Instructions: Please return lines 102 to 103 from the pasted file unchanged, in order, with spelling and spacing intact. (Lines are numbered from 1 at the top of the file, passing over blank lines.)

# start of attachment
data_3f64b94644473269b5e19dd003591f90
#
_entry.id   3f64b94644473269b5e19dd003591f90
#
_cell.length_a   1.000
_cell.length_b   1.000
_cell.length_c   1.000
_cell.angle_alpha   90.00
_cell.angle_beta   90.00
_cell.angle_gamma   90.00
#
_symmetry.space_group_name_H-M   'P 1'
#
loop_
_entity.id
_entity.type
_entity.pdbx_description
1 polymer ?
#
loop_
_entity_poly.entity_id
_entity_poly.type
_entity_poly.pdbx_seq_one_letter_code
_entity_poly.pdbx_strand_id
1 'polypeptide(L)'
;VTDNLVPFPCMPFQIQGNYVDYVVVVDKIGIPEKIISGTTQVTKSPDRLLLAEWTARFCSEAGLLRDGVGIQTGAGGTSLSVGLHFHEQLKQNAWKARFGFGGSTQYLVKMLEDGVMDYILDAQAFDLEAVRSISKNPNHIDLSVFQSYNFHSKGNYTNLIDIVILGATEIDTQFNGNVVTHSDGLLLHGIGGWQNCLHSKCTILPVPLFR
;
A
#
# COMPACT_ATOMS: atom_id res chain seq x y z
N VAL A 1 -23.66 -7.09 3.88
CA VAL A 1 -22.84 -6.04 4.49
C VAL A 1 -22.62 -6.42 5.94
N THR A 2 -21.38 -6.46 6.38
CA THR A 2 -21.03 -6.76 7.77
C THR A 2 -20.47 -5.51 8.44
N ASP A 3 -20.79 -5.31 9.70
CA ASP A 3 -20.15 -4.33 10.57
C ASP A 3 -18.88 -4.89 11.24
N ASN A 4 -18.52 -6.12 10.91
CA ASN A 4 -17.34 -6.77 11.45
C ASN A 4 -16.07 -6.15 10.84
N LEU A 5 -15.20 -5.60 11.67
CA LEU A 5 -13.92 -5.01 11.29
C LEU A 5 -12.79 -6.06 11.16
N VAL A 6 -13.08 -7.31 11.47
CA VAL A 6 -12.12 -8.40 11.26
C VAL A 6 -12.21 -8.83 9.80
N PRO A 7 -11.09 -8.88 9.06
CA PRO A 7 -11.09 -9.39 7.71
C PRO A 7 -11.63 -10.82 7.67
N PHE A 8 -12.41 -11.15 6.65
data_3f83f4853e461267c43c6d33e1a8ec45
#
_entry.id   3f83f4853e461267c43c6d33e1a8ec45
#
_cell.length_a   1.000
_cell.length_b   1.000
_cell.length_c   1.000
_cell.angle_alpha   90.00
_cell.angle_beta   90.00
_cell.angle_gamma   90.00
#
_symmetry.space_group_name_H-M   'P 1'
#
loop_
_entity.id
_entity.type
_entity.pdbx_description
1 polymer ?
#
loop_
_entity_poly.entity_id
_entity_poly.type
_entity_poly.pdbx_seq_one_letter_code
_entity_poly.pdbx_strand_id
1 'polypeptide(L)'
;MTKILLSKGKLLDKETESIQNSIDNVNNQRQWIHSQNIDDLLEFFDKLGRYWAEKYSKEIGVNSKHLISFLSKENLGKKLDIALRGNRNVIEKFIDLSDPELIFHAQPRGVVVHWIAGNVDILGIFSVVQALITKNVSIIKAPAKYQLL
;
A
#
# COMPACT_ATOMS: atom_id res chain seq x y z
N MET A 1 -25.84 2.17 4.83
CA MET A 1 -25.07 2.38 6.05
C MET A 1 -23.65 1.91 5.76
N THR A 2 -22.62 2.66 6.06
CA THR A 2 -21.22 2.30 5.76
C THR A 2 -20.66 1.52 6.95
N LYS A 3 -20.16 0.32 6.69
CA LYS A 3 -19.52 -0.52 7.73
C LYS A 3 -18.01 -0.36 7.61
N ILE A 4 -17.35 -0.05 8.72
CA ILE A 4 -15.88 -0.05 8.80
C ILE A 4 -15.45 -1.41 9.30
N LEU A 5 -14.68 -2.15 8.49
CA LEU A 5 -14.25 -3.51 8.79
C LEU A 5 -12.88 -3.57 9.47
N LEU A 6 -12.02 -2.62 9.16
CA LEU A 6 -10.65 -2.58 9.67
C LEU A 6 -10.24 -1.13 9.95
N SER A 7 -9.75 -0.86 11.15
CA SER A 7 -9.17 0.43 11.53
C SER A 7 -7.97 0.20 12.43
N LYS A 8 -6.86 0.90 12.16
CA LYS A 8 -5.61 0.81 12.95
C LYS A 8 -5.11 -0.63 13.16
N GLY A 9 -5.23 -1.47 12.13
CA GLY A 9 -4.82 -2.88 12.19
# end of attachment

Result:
CA SER A 7 -9.17 0.43 11.53
C SER A 7 -7.97 0.20 12.43